Agronomy Talk

1

Mar

2019

Agronomy Talk: Planter Preparations

Author: Jon Skinner

The planter pass is the most important pass of the season. It sets the stage for everything else. Equally important is the time spent doing planter maintenance, prep, and set up. Each planter or row unit manufacturer has specific guidelines as to how to set and adjust specific equipment, so always reference the owner’s manual, but the following holds true for most planting implements.

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12

Apr

2017

Agronomy Update

April Planting Updates

Author: Jon Skinner

With planting just days away, now is a great time to look over your final planting details to ensure you are setting yourself up for maximum yield potential with the upcoming crop. Becks Practical Farm Research (PFR)® continues to provide us with unbiased guidelines and insights to help maximize yield and return on investment (ROI) on every acre.

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1

Apr

2017

N ILLINOIS AND S. WISCONSIN - JON SKINNER, CCA

A Few Reminders that Will Set the Foundation for a High-Yielding Crop

Author: Jon Skinner

Every year when the calendar flips to April, I sit back and think about how awesome it would be if I could tell you the exact crop plan and weather to obtain maximum yields in the season ahead. Sadly, I can’t do that, but I can at least pass on a few reminders that will set the foundation for a high-yielding crop. In my opinion, the planter pass is the most important pass of the season, and should be treated as such.

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21

Feb

2017

Agronomy Update

Don't Let the Warm Weather Fool You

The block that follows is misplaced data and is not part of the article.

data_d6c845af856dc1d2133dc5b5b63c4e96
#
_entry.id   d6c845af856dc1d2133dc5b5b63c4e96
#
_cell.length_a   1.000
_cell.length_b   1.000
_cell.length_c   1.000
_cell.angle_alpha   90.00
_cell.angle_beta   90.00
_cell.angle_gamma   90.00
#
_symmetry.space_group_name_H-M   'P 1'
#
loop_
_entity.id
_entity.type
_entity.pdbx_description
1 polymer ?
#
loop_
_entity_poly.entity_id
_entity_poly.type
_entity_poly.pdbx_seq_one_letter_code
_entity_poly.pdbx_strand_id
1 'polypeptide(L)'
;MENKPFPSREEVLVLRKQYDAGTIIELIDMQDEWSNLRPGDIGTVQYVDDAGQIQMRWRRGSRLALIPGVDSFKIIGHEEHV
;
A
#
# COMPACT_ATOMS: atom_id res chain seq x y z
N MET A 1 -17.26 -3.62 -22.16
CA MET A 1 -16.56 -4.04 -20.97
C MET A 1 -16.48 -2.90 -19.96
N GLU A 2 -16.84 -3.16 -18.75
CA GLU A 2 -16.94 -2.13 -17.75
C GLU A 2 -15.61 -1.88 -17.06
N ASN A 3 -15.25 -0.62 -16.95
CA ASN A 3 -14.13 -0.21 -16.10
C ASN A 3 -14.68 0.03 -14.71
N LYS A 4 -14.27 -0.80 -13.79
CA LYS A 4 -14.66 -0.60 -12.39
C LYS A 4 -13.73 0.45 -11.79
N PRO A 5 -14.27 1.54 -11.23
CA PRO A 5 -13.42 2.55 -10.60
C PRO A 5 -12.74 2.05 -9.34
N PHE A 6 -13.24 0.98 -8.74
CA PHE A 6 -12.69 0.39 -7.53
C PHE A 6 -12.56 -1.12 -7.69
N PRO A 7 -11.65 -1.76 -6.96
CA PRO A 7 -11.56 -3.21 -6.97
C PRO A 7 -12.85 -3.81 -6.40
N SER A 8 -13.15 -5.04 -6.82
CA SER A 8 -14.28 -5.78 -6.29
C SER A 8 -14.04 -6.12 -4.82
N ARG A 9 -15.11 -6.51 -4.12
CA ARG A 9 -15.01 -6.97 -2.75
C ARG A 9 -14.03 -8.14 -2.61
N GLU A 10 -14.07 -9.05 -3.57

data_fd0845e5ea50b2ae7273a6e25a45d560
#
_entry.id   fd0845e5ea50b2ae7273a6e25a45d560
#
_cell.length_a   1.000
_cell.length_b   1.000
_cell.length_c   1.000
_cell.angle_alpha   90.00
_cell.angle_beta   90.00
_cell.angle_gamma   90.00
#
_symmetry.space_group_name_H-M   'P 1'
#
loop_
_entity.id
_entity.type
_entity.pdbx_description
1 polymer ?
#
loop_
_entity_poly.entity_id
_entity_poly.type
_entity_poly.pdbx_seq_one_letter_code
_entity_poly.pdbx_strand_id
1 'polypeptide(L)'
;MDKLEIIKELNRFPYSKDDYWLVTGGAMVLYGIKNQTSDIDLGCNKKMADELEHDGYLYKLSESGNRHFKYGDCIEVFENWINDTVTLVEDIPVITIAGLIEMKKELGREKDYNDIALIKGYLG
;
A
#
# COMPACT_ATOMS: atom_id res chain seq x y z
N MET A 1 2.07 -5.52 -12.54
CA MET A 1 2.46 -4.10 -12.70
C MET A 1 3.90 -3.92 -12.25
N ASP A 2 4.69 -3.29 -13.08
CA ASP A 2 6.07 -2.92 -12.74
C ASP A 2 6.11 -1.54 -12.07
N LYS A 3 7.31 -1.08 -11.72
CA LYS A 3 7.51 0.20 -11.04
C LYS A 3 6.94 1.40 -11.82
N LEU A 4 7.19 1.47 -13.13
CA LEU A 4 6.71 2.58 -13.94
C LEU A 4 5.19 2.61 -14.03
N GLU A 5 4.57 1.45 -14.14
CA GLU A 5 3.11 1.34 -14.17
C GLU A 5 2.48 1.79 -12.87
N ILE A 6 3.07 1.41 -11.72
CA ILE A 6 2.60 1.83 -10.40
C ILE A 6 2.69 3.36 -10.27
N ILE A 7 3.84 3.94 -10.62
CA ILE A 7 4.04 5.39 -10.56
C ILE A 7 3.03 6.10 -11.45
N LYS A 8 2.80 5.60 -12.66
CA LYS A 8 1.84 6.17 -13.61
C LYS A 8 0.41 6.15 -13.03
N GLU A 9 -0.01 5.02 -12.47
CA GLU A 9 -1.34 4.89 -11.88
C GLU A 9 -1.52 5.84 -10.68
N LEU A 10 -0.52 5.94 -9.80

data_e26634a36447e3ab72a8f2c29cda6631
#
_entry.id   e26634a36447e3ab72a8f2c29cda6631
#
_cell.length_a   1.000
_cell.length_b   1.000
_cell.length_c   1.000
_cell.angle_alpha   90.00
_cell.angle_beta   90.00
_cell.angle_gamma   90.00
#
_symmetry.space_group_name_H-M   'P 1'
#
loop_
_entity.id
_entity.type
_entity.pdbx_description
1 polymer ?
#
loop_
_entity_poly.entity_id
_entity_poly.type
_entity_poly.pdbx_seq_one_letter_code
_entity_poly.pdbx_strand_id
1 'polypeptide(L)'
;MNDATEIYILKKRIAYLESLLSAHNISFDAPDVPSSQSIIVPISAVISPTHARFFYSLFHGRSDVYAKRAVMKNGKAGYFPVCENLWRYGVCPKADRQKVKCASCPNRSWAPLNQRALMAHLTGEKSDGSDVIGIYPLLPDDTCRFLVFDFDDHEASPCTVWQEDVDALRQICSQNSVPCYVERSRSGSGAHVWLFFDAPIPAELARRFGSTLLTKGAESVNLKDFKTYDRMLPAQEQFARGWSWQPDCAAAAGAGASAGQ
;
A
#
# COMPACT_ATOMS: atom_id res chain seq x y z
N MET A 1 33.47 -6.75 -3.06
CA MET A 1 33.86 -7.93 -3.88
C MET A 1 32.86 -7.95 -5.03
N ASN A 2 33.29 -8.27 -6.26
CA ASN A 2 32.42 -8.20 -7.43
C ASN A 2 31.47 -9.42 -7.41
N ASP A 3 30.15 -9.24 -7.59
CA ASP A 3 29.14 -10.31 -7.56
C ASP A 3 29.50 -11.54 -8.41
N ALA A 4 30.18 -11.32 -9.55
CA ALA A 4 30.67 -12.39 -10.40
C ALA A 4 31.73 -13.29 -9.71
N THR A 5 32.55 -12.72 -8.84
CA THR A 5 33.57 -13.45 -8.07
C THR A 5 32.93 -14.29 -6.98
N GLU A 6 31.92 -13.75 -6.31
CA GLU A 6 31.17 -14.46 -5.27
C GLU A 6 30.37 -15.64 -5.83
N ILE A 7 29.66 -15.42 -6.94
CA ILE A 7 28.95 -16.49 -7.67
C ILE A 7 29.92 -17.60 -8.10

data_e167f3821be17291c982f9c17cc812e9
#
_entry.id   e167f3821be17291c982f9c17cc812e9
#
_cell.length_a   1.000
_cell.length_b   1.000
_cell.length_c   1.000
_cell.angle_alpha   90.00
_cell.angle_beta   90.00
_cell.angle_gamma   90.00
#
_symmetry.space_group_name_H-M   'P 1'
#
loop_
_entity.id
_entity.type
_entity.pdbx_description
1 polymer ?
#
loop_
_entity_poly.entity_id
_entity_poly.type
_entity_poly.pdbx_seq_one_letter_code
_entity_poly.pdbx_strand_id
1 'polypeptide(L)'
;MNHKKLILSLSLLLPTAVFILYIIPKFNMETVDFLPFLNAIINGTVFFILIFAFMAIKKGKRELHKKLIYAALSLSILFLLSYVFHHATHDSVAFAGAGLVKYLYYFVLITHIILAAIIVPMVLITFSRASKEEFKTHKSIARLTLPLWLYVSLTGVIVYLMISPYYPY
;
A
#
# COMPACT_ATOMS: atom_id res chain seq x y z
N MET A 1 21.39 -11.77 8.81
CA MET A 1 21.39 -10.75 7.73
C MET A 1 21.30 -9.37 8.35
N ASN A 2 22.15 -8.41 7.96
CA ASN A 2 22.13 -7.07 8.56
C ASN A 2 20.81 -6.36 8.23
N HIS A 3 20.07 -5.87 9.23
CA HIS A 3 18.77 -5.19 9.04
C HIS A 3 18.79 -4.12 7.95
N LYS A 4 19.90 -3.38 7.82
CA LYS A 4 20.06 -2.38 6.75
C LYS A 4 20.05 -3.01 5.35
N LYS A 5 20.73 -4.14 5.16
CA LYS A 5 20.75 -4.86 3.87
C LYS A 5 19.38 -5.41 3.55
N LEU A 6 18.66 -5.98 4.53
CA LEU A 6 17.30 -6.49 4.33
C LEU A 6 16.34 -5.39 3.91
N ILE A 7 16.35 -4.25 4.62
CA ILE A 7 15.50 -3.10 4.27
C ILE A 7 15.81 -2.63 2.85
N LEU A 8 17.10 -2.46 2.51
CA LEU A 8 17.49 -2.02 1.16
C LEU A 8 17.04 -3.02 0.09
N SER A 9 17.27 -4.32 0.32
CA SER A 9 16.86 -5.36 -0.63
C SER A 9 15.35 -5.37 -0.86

Author: Jon Skinner

With unseasonably warm weather predicted over the next week in northern Illinois and Wisconsin, I anticipate seeing equipment hit the field for early spring field work. These early field applications can benefit any farming operation when done properly. Patience is very important as most of the compaction during a season occurs with the first pass of the year. 

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19

Oct

2016

N ILLINOIS AND S. WISCONSIN - JON SKINNER, CCA

Residue Management For High-Yielding Fields

Author: Jon Skinner

For most farmers in Wisconsin and northern Illinois, the spring planting season seems like a long distant look into the future, but prepping for that time should start from the seat of the combine. With increases in yield, plant population and stalk quality, residue management has become one of the most important aspects of farming.

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23

Sep

2016

N ILLINOIS AND S. WISCONSIN - JON SKINNER, CCA

Do You Have Your Fertilizer Plans In Place?

Author: Jon Skinner

As harvest progresses, it’s important to take time to look at what the corn crop has to tell us. Walk your fields and evaluate hybrids for disease, stalk quality, and nutrient deficiencies. Not only will a last minute scouting session help us evaluate the farming and management practices implemented this past year, but it will also help us plan for harvest work. Now is also the time to explore options for residue management and fertilizer decisions.

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22

Sep

2016

Agronomy Update

Identifying Corn Ear Molds In Your Fields

Author: Jon Skinner

Conditions throughout many parts of Wisconsin and northern Illinois have been favorable for the development of corn ear molds. Ear molds are of particular concern because of the adverse effects they can have on grain storage. They also result in the development of mycotoxins, which can have detrimental effects on feed value and animal health. 

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31

Aug

2016

N ILLINOIS and S. WISCONSIN - JON SKINNER, CCA

Meet Your New Agronomist!

Author: Jon Skinner

Greetings, I am Jon Skinner, your new field agronomist for northern Illinois and Wisconsin. Born and raised on a row crop farm in central Illinois, I was ingrained with a passion and fascination for agriculture. This lead me to northern Illinois nearly nine years ago.

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23

Jun

2016

Agronomy Update

Protect Your Corn from Yield Robbing Pests

Author: Jon Skinner

Protecting corn from yield-robbing pests is one of the greatest concerns for farmers each year. From late June to mid-July these pests include foliar diseases and silk clipping insects. Properly managing these pests is crucial, and we can start by getting a better understanding of the economic and agronomic factors of each specific field. 

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